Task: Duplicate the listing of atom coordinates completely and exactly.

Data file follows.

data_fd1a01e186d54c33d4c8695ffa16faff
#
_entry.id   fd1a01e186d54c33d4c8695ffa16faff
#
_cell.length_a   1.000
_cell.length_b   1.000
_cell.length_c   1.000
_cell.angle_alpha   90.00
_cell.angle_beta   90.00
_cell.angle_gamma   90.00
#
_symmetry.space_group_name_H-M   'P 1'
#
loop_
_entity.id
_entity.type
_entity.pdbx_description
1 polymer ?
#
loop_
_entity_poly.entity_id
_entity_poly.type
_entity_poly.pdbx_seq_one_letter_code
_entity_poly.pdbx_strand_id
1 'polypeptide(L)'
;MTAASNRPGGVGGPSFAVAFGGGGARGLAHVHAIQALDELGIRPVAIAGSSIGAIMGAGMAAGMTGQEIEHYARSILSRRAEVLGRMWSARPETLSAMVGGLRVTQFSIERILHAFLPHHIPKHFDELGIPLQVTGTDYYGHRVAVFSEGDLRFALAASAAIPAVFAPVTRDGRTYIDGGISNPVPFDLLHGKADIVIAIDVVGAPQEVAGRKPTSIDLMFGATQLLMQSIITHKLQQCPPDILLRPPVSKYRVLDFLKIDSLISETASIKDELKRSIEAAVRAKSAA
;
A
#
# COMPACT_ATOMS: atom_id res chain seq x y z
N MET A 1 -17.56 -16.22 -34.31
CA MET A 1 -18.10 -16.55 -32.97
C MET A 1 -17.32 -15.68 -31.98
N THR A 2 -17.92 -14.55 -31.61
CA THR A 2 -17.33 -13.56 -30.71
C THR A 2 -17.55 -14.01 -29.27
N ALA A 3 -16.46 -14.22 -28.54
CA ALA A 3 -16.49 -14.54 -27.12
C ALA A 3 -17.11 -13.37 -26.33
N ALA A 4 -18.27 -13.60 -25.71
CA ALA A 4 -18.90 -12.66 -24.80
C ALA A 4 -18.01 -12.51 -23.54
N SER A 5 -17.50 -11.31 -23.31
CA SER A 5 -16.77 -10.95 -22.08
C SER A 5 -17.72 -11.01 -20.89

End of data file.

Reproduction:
data_fd1a01e186d54c33d4c8695ffa16faff
#
_entry.id   fd1a01e186d54c33d4c8695ffa16faff
#
_cell.length_a   1.000
_cell.length_b   1.000
_cell.length_c   1.000
_cell.angle_alpha   90.00
_cell.angle_beta   90.00
_cell.angle_gamma   90.00
#
_symmetry.space_group_name_H-M   'P 1'
#
loop_
_entity.id
_entity.type
_entity.pdbx_description
1 polymer ?
#
loop_
_entity_poly.entity_id
_entity_poly.type
_entity_poly.pdbx_seq_one_letter_code
_entity_poly.pdbx_strand_id
1 'polypeptide(L)'
;MTAASNRPGGVGGPSFAVAFGGGGARGLAHVHAIQALDELGIRPVAIAGSSIGAIMGAGMAAGMTGQEIEHYARSILSRRAEVLGRMWSARPETLSAMVGGLRVTQFSIERILHAFLPHHIPKHFDELGIPLQVTGTDYYGHRVAVFSEGDLRFALAASAAIPAVFAPVTRDGRTYIDGGISNPVPFDLLHGKADIVIAIDVVGAPQEVAGRKPTSIDLMFGATQLLMQSIITHKLQQCPPDILLRPPVSKYRVLDFLKIDSLISETASIKDELKRSIEAAVRAKSAA
;
A
#
# COMPACT_ATOMS: atom_id res chain seq x y z
N MET A 1 -17.56 -16.22 -34.31
CA MET A 1 -18.10 -16.55 -32.97
C MET A 1 -17.32 -15.68 -31.98
N THR A 2 -17.92 -14.55 -31.61
CA THR A 2 -17.33 -13.56 -30.71
C THR A 2 -17.55 -14.01 -29.27
N ALA A 3 -16.46 -14.22 -28.54
CA ALA A 3 -16.49 -14.54 -27.12
C ALA A 3 -17.11 -13.37 -26.33
N ALA A 4 -18.27 -13.60 -25.71
CA ALA A 4 -18.90 -12.66 -24.80
C ALA A 4 -18.01 -12.51 -23.54
N SER A 5 -17.50 -11.31 -23.31
CA SER A 5 -16.77 -10.95 -22.08
C SER A 5 -17.72 -11.01 -20.89